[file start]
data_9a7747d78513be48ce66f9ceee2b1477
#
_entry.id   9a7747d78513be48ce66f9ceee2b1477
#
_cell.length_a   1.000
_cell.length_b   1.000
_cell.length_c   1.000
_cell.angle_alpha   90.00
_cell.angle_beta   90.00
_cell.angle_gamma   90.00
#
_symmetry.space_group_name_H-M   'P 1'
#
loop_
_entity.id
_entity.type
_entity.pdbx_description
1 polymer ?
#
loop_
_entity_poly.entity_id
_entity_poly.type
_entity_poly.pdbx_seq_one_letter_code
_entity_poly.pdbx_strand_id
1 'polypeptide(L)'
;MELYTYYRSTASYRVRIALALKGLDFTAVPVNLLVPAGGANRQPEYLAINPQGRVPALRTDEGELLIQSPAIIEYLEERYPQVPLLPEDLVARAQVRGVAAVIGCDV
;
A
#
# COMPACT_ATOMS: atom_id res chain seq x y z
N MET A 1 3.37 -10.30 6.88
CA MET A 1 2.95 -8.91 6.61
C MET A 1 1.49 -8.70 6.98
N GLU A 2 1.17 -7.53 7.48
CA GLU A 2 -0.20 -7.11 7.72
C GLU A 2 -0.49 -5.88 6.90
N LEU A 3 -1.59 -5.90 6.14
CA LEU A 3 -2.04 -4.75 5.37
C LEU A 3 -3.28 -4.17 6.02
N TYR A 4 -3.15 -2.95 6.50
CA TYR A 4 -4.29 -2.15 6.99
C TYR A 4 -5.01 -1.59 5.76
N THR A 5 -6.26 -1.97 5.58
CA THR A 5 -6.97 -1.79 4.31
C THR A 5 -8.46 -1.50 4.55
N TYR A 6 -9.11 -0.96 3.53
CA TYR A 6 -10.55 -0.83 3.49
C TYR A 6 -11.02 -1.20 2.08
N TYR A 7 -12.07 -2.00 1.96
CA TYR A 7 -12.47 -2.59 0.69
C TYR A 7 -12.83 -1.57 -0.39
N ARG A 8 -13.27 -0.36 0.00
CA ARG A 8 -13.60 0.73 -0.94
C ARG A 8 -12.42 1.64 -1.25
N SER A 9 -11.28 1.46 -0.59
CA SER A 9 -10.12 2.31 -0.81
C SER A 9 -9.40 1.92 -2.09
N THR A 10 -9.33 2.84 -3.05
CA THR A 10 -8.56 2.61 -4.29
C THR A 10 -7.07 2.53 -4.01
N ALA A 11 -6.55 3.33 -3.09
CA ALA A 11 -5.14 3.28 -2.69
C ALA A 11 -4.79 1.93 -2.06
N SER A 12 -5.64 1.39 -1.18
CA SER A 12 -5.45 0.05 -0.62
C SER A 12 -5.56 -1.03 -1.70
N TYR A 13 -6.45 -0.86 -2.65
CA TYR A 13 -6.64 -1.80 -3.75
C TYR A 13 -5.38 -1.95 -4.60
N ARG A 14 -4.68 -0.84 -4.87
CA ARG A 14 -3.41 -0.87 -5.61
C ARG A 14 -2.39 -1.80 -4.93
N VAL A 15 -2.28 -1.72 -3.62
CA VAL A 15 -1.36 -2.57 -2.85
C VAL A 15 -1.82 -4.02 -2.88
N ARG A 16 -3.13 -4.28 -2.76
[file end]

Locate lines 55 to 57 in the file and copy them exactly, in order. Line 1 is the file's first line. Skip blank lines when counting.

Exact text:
N SER A 9 -11.28 1.46 -0.59
CA SER A 9 -10.12 2.31 -0.81
C SER A 9 -9.40 1.92 -2.09